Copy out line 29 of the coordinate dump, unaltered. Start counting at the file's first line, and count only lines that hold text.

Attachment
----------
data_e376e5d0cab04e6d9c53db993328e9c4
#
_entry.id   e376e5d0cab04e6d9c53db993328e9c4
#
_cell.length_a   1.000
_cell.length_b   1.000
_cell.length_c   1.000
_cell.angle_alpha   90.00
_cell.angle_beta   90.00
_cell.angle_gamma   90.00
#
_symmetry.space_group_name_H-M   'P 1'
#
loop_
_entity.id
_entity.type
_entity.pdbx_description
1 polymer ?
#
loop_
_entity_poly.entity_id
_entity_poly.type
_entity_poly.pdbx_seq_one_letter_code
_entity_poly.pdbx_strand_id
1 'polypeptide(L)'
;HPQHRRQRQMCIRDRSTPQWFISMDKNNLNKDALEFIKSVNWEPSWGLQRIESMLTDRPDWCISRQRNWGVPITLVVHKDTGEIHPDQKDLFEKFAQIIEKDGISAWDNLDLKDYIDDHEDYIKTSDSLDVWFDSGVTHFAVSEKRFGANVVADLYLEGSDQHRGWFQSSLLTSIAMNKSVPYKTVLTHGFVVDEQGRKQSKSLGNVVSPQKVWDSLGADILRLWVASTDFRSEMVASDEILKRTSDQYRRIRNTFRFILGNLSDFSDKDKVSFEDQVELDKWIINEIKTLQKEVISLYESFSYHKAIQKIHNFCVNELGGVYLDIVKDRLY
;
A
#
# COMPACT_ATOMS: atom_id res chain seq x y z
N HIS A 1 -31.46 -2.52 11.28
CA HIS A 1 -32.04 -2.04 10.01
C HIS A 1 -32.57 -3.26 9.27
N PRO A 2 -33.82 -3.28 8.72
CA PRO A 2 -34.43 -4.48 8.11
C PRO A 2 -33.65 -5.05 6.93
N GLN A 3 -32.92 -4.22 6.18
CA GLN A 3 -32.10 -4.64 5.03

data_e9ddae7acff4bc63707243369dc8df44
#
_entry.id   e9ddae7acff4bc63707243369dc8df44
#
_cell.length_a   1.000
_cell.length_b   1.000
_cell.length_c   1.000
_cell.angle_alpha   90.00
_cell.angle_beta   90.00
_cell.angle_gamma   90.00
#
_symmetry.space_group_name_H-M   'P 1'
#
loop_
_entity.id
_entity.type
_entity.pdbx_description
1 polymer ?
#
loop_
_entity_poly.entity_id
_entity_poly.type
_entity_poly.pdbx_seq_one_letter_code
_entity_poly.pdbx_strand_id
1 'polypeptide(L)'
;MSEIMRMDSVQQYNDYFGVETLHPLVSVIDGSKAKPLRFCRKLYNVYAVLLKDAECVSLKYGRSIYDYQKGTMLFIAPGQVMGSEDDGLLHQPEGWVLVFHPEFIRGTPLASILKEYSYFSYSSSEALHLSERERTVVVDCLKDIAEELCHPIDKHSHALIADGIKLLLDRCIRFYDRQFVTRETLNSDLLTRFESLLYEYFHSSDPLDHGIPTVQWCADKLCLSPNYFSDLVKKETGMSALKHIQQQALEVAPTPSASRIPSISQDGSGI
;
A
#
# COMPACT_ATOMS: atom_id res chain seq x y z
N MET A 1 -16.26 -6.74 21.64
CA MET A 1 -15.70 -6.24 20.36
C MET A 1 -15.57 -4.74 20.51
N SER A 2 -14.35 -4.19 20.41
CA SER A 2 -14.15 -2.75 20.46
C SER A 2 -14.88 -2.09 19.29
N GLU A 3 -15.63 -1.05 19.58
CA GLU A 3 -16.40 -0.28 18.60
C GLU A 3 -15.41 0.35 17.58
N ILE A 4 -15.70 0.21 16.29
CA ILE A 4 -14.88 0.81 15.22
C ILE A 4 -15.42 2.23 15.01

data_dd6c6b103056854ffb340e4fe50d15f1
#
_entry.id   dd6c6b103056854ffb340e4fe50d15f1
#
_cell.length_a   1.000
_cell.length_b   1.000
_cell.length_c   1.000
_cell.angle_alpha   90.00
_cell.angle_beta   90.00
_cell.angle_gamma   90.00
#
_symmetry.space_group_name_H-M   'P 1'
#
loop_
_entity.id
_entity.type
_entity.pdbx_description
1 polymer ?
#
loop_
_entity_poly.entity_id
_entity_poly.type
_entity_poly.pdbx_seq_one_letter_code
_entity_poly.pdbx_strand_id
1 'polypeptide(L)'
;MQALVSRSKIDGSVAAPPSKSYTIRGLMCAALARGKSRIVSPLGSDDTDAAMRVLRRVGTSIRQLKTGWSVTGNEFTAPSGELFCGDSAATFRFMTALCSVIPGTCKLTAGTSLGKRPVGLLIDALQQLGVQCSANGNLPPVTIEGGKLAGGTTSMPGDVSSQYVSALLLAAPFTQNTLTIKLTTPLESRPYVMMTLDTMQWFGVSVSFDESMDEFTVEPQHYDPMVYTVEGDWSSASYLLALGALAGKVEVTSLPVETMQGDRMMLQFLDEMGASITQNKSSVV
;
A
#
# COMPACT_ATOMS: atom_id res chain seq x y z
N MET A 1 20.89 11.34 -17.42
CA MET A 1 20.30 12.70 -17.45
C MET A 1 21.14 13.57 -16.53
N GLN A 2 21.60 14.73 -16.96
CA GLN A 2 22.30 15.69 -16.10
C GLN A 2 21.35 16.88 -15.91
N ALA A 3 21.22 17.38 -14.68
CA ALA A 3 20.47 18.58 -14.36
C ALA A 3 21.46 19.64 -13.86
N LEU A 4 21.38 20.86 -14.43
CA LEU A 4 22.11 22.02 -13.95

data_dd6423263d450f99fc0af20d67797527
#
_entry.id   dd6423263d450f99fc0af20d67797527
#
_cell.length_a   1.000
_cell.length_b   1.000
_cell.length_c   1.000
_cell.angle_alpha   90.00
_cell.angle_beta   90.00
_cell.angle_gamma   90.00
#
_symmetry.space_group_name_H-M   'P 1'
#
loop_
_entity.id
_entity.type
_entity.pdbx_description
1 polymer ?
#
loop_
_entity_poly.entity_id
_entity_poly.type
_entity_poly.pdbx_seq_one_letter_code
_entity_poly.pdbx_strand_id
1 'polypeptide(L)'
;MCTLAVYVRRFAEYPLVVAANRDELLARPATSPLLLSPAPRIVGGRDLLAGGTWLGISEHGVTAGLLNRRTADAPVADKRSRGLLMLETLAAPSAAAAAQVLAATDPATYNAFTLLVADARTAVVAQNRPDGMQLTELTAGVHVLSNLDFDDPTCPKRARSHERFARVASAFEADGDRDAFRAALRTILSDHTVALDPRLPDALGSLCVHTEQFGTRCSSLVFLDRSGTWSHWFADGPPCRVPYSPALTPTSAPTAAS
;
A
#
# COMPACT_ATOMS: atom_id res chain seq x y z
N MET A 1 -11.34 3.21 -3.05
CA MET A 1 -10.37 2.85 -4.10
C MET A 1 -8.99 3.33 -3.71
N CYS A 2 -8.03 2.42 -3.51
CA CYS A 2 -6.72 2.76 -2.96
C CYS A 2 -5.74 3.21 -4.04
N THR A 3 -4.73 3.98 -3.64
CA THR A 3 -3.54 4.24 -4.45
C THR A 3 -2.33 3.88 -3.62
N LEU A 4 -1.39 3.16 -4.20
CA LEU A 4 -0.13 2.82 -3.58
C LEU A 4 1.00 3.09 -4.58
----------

#